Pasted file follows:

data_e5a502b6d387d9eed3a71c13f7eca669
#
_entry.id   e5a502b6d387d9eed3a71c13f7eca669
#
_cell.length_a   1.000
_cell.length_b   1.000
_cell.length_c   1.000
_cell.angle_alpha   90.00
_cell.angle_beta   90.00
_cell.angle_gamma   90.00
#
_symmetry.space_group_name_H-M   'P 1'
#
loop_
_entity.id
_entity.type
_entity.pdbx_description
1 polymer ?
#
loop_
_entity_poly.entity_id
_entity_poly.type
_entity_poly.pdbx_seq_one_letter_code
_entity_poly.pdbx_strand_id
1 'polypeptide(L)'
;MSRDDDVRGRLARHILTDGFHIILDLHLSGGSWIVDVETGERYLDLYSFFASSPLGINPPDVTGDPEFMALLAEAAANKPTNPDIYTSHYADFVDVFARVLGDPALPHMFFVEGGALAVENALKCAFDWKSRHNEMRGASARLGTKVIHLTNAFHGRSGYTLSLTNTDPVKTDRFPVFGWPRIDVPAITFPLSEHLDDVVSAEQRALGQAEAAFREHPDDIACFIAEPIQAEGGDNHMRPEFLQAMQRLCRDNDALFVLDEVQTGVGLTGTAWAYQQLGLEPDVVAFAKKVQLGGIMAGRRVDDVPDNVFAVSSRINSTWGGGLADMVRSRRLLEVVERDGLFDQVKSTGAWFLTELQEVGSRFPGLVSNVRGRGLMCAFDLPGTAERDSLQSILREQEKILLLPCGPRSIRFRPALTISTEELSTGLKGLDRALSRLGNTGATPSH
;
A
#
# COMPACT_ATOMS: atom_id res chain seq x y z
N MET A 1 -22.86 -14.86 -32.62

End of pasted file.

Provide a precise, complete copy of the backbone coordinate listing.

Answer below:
data_e5a502b6d387d9eed3a71c13f7eca669
#
_entry.id   e5a502b6d387d9eed3a71c13f7eca669
#
_cell.length_a   1.000
_cell.length_b   1.000
_cell.length_c   1.000
_cell.angle_alpha   90.00
_cell.angle_beta   90.00
_cell.angle_gamma   90.00
#
_symmetry.space_group_name_H-M   'P 1'
#
loop_
_entity.id
_entity.type
_entity.pdbx_description
1 polymer ?
#
loop_
_entity_poly.entity_id
_entity_poly.type
_entity_poly.pdbx_seq_one_letter_code
_entity_poly.pdbx_strand_id
1 'polypeptide(L)'
;MSRDDDVRGRLARHILTDGFHIILDLHLSGGSWIVDVETGERYLDLYSFFASSPLGINPPDVTGDPEFMALLAEAAANKPTNPDIYTSHYADFVDVFARVLGDPALPHMFFVEGGALAVENALKCAFDWKSRHNEMRGASARLGTKVIHLTNAFHGRSGYTLSLTNTDPVKTDRFPVFGWPRIDVPAITFPLSEHLDDVVSAEQRALGQAEAAFREHPDDIACFIAEPIQAEGGDNHMRPEFLQAMQRLCRDNDALFVLDEVQTGVGLTGTAWAYQQLGLEPDVVAFAKKVQLGGIMAGRRVDDVPDNVFAVSSRINSTWGGGLADMVRSRRLLEVVERDGLFDQVKSTGAWFLTELQEVGSRFPGLVSNVRGRGLMCAFDLPGTAERDSLQSILREQEKILLLPCGPRSIRFRPALTISTEELSTGLKGLDRALSRLGNTGATPSH
;
A
#
# COMPACT_ATOMS: atom_id res chain seq x y z
N MET A 1 -22.86 -14.86 -32.62